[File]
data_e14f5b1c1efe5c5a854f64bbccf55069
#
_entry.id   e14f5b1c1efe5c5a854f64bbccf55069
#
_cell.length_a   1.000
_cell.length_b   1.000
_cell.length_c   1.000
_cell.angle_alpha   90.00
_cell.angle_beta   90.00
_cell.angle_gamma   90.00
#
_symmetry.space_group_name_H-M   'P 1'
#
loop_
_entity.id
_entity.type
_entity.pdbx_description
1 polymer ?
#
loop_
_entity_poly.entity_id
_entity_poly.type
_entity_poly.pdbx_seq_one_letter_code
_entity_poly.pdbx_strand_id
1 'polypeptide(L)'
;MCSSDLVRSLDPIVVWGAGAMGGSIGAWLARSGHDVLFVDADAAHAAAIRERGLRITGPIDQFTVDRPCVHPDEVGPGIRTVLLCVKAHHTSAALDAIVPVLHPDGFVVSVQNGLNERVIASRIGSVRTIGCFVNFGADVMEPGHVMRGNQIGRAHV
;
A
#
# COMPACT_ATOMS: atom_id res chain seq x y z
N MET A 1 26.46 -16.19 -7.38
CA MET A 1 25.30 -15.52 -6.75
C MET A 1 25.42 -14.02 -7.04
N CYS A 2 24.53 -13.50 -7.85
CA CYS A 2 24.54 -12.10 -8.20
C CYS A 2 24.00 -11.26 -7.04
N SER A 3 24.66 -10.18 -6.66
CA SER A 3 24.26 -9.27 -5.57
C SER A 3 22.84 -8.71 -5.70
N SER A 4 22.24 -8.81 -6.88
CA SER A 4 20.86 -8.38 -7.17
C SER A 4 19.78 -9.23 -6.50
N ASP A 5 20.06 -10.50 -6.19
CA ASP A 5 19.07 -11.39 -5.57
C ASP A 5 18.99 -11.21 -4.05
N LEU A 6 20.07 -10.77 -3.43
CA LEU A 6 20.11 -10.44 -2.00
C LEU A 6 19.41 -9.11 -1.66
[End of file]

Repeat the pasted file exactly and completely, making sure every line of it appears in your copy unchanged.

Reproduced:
data_e14f5b1c1efe5c5a854f64bbccf55069
#
_entry.id   e14f5b1c1efe5c5a854f64bbccf55069
#
_cell.length_a   1.000
_cell.length_b   1.000
_cell.length_c   1.000
_cell.angle_alpha   90.00
_cell.angle_beta   90.00
_cell.angle_gamma   90.00
#
_symmetry.space_group_name_H-M   'P 1'
#
loop_
_entity.id
_entity.type
_entity.pdbx_description
1 polymer ?
#
loop_
_entity_poly.entity_id
_entity_poly.type
_entity_poly.pdbx_seq_one_letter_code
_entity_poly.pdbx_strand_id
1 'polypeptide(L)'
;MCSSDLVRSLDPIVVWGAGAMGGSIGAWLARSGHDVLFVDADAAHAAAIRERGLRITGPIDQFTVDRPCVHPDEVGPGIRTVLLCVKAHHTSAALDAIVPVLHPDGFVVSVQNGLNERVIASRIGSVRTIGCFVNFGADVMEPGHVMRGNQIGRAHV
;
A
#
# COMPACT_ATOMS: atom_id res chain seq x y z
N MET A 1 26.46 -16.19 -7.38
CA MET A 1 25.30 -15.52 -6.75
C MET A 1 25.42 -14.02 -7.04
N CYS A 2 24.53 -13.50 -7.85
CA CYS A 2 24.54 -12.10 -8.20
C CYS A 2 24.00 -11.26 -7.04
N SER A 3 24.66 -10.18 -6.66
CA SER A 3 24.26 -9.27 -5.57
C SER A 3 22.84 -8.71 -5.70
N SER A 4 22.24 -8.81 -6.88
CA SER A 4 20.86 -8.38 -7.17
C SER A 4 19.78 -9.23 -6.50
N ASP A 5 20.06 -10.50 -6.19
CA ASP A 5 19.07 -11.39 -5.57
C ASP A 5 18.99 -11.21 -4.05
N LEU A 6 20.07 -10.77 -3.43
CA LEU A 6 20.11 -10.44 -2.00
C LEU A 6 19.41 -9.11 -1.66